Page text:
My fourth novel, The Rocky Orchard, released on May 12!
The following day, I did a virtual launch on Facebook Live. One of the viewers posted a comment asking me what had been my favorite scene in the book to write. Please take a look at the following video clip in which I describe how a particular scene — which solved a pivotal writing issue in the book — came to me in a dream.
And please check out the book! I’d love to know what you think!
That headline is an actual sentence from my novel The Rocky Orchard, which releases from Amika Press on May 12, 2020.
I began writing the book in December, 2019, when no one had an inkling of how profoundly the world, and each one of its citizens, would be affected by the Covid-19 pandemic.
The Rocky Orchard — as many of the early reviewers have found — is a difficult book to describe without giving too much away. I do believe the book has profound implications for our current time. In the wonderful words of Chicago writer/reviewer David Berner, this book is ultimately “A contemplative and deeply expressed story of human connection, loss, love, heaven and earth, and how we choose to define the mark we leave on the world. ”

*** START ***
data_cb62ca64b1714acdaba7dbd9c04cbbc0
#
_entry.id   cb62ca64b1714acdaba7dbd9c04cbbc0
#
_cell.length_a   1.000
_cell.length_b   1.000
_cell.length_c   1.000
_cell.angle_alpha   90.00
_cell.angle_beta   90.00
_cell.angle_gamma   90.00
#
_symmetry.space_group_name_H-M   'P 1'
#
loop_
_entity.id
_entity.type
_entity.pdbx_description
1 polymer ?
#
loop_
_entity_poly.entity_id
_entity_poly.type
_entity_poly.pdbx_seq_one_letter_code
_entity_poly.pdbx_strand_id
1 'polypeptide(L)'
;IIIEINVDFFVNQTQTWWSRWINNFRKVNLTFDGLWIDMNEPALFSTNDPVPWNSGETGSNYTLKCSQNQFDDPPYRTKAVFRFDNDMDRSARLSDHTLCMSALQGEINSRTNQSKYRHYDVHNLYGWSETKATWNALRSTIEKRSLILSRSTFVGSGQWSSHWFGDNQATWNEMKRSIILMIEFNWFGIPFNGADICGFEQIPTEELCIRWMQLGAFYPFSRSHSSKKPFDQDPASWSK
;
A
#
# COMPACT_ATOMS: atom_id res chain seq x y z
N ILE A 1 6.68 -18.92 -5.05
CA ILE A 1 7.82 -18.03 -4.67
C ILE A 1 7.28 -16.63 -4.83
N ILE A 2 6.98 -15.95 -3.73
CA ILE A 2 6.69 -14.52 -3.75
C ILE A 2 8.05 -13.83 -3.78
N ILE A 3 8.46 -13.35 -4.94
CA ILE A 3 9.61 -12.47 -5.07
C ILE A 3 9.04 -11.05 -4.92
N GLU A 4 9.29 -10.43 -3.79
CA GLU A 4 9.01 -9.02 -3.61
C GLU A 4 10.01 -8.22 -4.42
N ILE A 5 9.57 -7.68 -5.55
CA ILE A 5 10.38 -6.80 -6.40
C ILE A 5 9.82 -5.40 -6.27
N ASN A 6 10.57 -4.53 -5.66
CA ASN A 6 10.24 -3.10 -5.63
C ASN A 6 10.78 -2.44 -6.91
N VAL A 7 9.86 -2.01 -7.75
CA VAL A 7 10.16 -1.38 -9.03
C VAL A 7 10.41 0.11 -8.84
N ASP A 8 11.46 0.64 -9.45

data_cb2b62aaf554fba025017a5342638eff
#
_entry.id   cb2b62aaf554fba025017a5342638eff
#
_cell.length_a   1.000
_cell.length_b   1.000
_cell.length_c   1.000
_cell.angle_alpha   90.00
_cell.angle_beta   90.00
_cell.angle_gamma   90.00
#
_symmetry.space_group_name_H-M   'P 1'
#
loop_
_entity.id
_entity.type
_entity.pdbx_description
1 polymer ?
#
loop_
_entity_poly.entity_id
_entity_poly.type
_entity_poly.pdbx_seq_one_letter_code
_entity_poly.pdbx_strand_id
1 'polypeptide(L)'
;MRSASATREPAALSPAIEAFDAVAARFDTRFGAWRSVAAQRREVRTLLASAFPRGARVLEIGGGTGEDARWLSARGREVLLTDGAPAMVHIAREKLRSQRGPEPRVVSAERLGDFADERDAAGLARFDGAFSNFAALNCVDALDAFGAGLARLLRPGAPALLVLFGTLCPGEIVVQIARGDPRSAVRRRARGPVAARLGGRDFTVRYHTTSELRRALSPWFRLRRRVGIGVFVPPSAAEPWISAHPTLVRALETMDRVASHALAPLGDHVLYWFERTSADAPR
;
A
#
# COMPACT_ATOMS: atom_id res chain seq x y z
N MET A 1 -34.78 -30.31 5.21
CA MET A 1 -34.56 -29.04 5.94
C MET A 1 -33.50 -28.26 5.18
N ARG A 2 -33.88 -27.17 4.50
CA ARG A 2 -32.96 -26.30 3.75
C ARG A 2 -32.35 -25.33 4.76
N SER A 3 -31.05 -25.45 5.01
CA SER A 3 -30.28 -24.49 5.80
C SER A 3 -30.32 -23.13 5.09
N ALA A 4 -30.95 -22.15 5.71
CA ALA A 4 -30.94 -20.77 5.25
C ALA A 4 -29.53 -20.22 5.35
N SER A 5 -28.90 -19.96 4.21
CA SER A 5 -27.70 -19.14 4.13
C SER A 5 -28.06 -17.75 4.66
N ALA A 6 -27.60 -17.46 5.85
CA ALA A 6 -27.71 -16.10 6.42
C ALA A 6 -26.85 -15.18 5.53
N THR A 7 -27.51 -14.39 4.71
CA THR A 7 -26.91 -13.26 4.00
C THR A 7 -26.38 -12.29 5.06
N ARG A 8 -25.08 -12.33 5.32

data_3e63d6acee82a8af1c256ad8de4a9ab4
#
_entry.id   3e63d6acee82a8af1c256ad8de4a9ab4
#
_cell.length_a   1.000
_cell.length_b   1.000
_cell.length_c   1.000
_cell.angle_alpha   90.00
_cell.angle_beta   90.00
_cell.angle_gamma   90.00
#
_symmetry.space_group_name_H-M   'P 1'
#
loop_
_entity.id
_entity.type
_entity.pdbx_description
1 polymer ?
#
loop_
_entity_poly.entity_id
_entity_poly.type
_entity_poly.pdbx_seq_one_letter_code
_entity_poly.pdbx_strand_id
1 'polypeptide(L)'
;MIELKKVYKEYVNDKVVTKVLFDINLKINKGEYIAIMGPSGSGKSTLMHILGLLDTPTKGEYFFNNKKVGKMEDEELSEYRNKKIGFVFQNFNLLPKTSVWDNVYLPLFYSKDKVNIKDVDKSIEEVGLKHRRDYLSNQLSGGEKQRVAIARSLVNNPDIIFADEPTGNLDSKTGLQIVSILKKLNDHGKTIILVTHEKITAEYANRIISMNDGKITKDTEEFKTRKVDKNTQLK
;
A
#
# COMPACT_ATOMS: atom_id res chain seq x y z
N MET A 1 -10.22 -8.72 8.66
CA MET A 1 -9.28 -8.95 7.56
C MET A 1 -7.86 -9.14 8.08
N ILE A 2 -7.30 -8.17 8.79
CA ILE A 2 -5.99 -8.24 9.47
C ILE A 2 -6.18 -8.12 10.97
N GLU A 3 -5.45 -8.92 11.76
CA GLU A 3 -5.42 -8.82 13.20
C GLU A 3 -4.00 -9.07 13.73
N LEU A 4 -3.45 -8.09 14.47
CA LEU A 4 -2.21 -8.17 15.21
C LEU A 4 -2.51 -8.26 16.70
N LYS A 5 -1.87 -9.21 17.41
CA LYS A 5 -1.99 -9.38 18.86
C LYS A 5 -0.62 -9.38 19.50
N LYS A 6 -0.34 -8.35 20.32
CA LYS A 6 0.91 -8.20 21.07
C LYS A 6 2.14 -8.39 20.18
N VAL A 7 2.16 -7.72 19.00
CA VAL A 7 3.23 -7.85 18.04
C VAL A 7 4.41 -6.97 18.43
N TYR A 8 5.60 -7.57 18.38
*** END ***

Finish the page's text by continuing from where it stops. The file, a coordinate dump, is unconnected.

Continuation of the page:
Please take a look at my publisher’s pre-order page for a synopsis, sample chapter, and some of the early reviews.
We live in uncertain times. Probably a good idea to PRE-ORDER NOW.
My newest novel, Pushing the River, released yesterday (Amika Press)!!
In honor of its official entrance into the world, here are some additional teaser quotes.
The early reviews have taken my breath away. Check them out, below!
“Madeline stood in the street and gaped into the vast cavern of space as if it were a true miracle, as if an outline of the Virgin Mother would undoubtedly appear on a side wall, like Jesus on a piece of toast.”
“That’s my heritage, the stock from whence I come, I will put on my gloves and I will get out there in that garden and I will take no prisoners and I will damn the torpedoes and I will full speed ahead. My family is in need.”
“Madeline became passionately attached to Jeff’s body. She scanned its surface for changes to memorize. She took note of differing thicknesses of the hairs comprising his beard, ran her fingers alone the crevasses of scars from a bad car accident, studied the calluses on each of his fingers from years of playing guitar.”
“My head is gonna explode, she thought. It is going to detach from my body and flay apart into a million, icky-gooey-oozy little pieces. What’s the movie where that happens? It’s going to splatter against the walls and slap Savannah upside the face.”
“…they would be swept up in a great salty tide [of tears] and whisked down the corridor, past roomfuls of astonished new mothers cradling infants, while Madeline swooped up Dylan and saved him.”